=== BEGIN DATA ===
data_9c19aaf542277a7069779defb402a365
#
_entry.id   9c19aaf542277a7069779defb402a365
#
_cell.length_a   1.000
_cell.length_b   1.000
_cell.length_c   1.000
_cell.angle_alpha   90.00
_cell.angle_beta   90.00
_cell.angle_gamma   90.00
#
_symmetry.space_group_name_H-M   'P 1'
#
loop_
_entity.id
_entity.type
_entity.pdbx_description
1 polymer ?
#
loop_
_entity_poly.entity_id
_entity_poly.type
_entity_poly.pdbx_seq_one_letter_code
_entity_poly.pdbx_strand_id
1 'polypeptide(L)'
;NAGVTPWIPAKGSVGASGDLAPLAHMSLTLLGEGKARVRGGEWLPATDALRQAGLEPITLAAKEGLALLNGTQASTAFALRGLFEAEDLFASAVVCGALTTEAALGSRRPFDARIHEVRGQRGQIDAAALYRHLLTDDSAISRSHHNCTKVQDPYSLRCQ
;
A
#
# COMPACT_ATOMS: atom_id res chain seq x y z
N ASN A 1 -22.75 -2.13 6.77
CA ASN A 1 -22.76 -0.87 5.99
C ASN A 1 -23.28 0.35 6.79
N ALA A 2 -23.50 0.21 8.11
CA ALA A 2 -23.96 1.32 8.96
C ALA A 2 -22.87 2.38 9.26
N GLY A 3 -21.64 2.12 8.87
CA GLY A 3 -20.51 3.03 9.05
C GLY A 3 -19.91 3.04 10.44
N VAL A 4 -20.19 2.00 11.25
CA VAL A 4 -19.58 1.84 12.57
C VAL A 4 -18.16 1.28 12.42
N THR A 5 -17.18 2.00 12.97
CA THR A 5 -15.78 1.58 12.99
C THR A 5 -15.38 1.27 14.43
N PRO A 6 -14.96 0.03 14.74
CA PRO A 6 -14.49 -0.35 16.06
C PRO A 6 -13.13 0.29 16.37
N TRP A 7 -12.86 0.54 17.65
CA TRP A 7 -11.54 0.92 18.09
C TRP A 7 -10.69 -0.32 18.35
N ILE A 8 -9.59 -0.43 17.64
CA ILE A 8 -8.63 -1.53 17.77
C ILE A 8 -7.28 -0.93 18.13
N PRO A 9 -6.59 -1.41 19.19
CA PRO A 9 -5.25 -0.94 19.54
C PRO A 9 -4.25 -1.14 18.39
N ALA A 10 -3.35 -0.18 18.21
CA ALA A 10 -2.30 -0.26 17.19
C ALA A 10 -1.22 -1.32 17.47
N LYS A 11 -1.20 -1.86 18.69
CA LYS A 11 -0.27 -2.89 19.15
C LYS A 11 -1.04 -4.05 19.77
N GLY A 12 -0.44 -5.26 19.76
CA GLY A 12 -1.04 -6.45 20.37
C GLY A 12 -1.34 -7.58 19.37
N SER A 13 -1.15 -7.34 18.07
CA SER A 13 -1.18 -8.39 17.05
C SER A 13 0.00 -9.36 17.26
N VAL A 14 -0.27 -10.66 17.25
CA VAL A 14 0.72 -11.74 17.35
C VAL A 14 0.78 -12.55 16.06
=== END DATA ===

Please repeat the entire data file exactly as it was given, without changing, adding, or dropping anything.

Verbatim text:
data_9c19aaf542277a7069779defb402a365
#
_entry.id   9c19aaf542277a7069779defb402a365
#
_cell.length_a   1.000
_cell.length_b   1.000
_cell.length_c   1.000
_cell.angle_alpha   90.00
_cell.angle_beta   90.00
_cell.angle_gamma   90.00
#
_symmetry.space_group_name_H-M   'P 1'
#
loop_
_entity.id
_entity.type
_entity.pdbx_description
1 polymer ?
#
loop_
_entity_poly.entity_id
_entity_poly.type
_entity_poly.pdbx_seq_one_letter_code
_entity_poly.pdbx_strand_id
1 'polypeptide(L)'
;NAGVTPWIPAKGSVGASGDLAPLAHMSLTLLGEGKARVRGGEWLPATDALRQAGLEPITLAAKEGLALLNGTQASTAFALRGLFEAEDLFASAVVCGALTTEAALGSRRPFDARIHEVRGQRGQIDAAALYRHLLTDDSAISRSHHNCTKVQDPYSLRCQ
;
A
#
# COMPACT_ATOMS: atom_id res chain seq x y z
N ASN A 1 -22.75 -2.13 6.77
CA ASN A 1 -22.76 -0.87 5.99
C ASN A 1 -23.28 0.35 6.79
N ALA A 2 -23.50 0.21 8.11
CA ALA A 2 -23.96 1.32 8.96
C ALA A 2 -22.87 2.38 9.26
N GLY A 3 -21.64 2.12 8.87
CA GLY A 3 -20.51 3.03 9.05
C GLY A 3 -19.91 3.04 10.44
N VAL A 4 -20.19 2.00 11.25
CA VAL A 4 -19.58 1.84 12.57
C VAL A 4 -18.16 1.28 12.42
N THR A 5 -17.18 2.00 12.97
CA THR A 5 -15.78 1.58 12.99
C THR A 5 -15.38 1.27 14.43
N PRO A 6 -14.96 0.03 14.74
CA PRO A 6 -14.49 -0.35 16.06
C PRO A 6 -13.13 0.29 16.37
N TRP A 7 -12.86 0.54 17.65
CA TRP A 7 -11.54 0.92 18.09
C TRP A 7 -10.69 -0.32 18.35
N ILE A 8 -9.59 -0.43 17.64
CA ILE A 8 -8.63 -1.53 17.77
C ILE A 8 -7.28 -0.93 18.13
N PRO A 9 -6.59 -1.41 19.19
CA PRO A 9 -5.25 -0.94 19.54
C PRO A 9 -4.25 -1.14 18.39
N ALA A 10 -3.35 -0.18 18.21
CA ALA A 10 -2.30 -0.26 17.19
C ALA A 10 -1.22 -1.32 17.47
N LYS A 11 -1.20 -1.86 18.69
CA LYS A 11 -0.27 -2.89 19.15
C LYS A 11 -1.04 -4.05 19.77
N GLY A 12 -0.44 -5.26 19.76
CA GLY A 12 -1.04 -6.45 20.37
C GLY A 12 -1.34 -7.58 19.37
N SER A 13 -1.15 -7.34 18.07
CA SER A 13 -1.18 -8.39 17.05
C SER A 13 0.00 -9.36 17.26
N VAL A 14 -0.27 -10.66 17.25
CA VAL A 14 0.72 -11.74 17.35
C VAL A 14 0.78 -12.55 16.06